Leadership Characteristics

Drawing from more than 70 interviews with intersector leaders, The Intersector Project has distilled six characteristics that define the leaders of intersector collaborations. A further discussion of these leadership characteristics can be found in this article, published by The Intersector Project in the Harvard Business Review.


scaleBalanced Motivations
A desire to create public value in a professional or a personal capacity; the ability to reconcile the drive to foster social good or work on a particular social or environmental issue with competing considerations, such as financial needs or holding influence.


transferable-skillsTransferable Skills
A set of hard skills and professional competencies received from training or work experience from one or more sectors; possession of practical skills in areas such as quantitative analytics, strategic planning, and stakeholder management that are valued across sectors.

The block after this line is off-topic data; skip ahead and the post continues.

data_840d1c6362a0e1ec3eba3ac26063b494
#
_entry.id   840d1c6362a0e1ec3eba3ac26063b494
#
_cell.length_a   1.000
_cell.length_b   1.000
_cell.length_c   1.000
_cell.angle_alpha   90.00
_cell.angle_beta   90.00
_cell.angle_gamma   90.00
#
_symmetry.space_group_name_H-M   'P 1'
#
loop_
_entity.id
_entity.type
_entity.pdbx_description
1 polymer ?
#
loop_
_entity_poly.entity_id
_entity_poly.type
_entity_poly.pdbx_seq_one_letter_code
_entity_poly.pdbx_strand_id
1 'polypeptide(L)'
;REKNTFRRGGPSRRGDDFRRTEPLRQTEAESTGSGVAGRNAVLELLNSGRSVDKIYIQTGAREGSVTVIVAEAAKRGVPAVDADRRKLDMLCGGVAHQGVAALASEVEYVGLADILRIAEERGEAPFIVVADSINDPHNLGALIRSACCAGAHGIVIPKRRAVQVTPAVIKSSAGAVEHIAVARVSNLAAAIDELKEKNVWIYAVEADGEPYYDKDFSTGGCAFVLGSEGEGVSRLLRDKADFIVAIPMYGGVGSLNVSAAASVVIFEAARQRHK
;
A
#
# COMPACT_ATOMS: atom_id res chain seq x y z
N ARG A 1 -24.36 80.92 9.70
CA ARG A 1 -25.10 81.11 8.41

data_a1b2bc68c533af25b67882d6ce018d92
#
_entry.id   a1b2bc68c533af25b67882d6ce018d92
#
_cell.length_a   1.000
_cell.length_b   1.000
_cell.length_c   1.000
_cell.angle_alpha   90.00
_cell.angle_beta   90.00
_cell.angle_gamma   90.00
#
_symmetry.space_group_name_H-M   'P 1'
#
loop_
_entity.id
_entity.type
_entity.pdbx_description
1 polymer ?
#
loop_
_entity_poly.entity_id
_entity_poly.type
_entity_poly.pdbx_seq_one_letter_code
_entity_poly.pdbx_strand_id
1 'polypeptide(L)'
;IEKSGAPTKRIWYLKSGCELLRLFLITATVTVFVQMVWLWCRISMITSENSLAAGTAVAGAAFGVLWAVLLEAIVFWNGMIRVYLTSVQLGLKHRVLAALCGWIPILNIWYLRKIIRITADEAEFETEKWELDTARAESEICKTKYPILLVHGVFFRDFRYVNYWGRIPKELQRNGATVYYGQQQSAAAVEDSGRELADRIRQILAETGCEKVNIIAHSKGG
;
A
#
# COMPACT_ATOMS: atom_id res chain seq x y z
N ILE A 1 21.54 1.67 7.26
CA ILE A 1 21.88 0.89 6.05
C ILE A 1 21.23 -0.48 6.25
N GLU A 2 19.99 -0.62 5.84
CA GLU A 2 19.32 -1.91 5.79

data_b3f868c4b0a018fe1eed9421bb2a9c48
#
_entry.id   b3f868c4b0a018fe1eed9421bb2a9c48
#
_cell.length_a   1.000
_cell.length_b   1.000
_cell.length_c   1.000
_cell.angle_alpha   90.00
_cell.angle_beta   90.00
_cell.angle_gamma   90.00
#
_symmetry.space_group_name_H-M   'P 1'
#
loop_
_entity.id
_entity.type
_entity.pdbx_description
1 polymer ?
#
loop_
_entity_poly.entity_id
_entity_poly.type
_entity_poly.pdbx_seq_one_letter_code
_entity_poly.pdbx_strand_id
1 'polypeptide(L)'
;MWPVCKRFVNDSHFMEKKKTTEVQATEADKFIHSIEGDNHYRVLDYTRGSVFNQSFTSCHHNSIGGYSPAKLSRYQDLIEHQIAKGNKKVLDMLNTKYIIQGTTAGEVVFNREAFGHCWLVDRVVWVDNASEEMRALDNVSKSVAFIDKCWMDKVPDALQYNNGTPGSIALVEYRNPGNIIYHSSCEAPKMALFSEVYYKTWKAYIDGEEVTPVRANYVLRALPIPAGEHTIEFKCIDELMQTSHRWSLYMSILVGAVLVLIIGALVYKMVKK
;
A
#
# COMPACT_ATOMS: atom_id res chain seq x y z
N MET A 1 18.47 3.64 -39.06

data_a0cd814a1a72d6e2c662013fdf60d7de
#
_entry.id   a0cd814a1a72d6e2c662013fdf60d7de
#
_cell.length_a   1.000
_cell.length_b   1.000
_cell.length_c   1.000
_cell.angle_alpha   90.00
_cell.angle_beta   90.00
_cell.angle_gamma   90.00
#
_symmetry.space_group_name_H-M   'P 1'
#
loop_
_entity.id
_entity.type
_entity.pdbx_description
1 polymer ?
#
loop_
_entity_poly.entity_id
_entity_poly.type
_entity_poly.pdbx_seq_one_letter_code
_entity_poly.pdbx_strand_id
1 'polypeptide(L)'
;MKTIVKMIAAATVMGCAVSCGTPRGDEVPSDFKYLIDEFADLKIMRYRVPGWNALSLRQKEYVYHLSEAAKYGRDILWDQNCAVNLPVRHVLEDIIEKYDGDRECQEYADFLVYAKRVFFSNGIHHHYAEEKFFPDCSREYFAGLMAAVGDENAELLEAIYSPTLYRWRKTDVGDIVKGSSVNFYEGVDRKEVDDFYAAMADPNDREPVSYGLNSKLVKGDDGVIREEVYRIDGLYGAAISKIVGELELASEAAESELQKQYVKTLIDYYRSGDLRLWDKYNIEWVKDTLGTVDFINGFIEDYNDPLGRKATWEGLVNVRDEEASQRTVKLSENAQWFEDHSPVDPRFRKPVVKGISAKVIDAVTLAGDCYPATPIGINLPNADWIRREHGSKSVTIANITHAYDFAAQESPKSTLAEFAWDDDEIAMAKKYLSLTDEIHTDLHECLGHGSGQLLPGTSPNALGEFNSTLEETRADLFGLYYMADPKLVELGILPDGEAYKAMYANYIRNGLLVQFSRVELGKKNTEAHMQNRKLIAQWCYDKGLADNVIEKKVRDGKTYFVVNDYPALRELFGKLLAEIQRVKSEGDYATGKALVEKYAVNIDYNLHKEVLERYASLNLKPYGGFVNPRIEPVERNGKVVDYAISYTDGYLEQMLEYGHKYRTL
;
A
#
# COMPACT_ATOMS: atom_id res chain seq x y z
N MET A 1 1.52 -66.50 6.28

contextual-intelligenceContextual Intelligence
The ability to assess the differences and recognize the similarities between sectors, stemming from exposure or experience; an understanding of each sector’s individual culture, values, constraints, and key performance indicators which allows leaders to navigate within and between sectors.


integrated-networksIntegrated Networks
The ability to use one’s legitimacy and credibility among contacts across sectors, earned from a history of leadership positions; the capacity to leverage networks across sectors in order to advance one’s career, build teams, or convene stakeholders on an intersector issue.


prepared mindPrepared Mind
Deliberate career planning across sectors; a willingness to seize new opportunities and an openness to pursue a flexible career path.



intellectual-threadIntellectual Thread
A leader’s subject-matter expertise on a particular issue – based on work experience in the discipline, formal education, and professional training – practiced across sectors.